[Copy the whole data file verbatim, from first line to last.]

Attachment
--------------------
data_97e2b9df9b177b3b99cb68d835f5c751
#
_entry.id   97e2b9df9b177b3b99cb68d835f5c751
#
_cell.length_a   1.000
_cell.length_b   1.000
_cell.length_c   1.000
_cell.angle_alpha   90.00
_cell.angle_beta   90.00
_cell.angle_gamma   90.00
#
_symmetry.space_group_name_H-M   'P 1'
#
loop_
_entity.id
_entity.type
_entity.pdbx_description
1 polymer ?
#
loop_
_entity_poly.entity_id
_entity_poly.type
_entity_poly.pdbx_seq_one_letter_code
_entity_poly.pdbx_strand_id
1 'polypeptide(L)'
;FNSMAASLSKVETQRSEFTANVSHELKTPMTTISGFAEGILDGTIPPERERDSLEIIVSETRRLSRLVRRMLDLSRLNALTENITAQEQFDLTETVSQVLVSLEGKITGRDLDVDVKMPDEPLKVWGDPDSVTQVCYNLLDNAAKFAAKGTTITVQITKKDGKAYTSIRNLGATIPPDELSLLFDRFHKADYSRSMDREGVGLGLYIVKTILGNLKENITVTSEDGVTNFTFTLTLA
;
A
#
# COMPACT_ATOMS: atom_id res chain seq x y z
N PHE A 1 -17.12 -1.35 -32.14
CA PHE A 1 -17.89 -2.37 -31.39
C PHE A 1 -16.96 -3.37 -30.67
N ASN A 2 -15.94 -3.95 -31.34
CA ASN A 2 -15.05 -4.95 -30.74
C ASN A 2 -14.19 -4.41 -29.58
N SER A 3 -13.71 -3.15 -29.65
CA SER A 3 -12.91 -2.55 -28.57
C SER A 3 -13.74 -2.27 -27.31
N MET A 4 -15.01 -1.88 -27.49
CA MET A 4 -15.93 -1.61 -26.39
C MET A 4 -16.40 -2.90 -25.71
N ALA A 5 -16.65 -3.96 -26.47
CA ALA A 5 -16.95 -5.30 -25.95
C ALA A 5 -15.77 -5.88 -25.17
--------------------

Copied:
data_97e2b9df9b177b3b99cb68d835f5c751
#
_entry.id   97e2b9df9b177b3b99cb68d835f5c751
#
_cell.length_a   1.000
_cell.length_b   1.000
_cell.length_c   1.000
_cell.angle_alpha   90.00
_cell.angle_beta   90.00
_cell.angle_gamma   90.00
#
_symmetry.space_group_name_H-M   'P 1'
#
loop_
_entity.id
_entity.type
_entity.pdbx_description
1 polymer ?
#
loop_
_entity_poly.entity_id
_entity_poly.type
_entity_poly.pdbx_seq_one_letter_code
_entity_poly.pdbx_strand_id
1 'polypeptide(L)'
;FNSMAASLSKVETQRSEFTANVSHELKTPMTTISGFAEGILDGTIPPERERDSLEIIVSETRRLSRLVRRMLDLSRLNALTENITAQEQFDLTETVSQVLVSLEGKITGRDLDVDVKMPDEPLKVWGDPDSVTQVCYNLLDNAAKFAAKGTTITVQITKKDGKAYTSIRNLGATIPPDELSLLFDRFHKADYSRSMDREGVGLGLYIVKTILGNLKENITVTSEDGVTNFTFTLTLA
;
A
#
# COMPACT_ATOMS: atom_id res chain seq x y z
N PHE A 1 -17.12 -1.35 -32.14
CA PHE A 1 -17.89 -2.37 -31.39
C PHE A 1 -16.96 -3.37 -30.67
N ASN A 2 -15.94 -3.95 -31.34
CA ASN A 2 -15.05 -4.95 -30.74
C ASN A 2 -14.19 -4.41 -29.58
N SER A 3 -13.71 -3.15 -29.65
CA SER A 3 -12.91 -2.55 -28.57
C SER A 3 -13.74 -2.27 -27.31
N MET A 4 -15.01 -1.88 -27.49
CA MET A 4 -15.93 -1.61 -26.39
C MET A 4 -16.40 -2.90 -25.71
N ALA A 5 -16.65 -3.96 -26.47
CA ALA A 5 -16.95 -5.30 -25.95
C ALA A 5 -15.77 -5.88 -25.17